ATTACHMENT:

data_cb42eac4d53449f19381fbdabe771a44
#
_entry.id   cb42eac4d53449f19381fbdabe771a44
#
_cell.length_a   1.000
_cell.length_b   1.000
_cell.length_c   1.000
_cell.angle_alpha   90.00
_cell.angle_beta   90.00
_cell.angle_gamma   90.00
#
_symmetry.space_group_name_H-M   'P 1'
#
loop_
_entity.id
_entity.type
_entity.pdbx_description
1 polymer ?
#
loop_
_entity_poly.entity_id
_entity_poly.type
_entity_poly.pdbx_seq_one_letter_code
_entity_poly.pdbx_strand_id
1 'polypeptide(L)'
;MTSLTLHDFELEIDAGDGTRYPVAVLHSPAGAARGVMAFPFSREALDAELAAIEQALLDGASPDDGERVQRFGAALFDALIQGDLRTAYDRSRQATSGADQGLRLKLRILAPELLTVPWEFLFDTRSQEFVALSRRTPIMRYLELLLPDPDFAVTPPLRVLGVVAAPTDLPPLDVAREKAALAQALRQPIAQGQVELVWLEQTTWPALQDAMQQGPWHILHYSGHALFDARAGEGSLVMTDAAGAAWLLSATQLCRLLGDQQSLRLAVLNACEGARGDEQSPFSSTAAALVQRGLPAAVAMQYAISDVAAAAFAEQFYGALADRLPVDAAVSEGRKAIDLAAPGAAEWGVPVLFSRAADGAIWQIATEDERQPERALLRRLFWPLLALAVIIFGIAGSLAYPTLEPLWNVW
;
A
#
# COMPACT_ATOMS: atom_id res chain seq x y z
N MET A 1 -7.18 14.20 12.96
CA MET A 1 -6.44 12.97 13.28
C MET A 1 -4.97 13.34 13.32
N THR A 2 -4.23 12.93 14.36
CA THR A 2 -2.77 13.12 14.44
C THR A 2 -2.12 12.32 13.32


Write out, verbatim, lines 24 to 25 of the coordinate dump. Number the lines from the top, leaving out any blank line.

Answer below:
_entity_poly.pdbx_strand_id
1 'polypeptide(L)'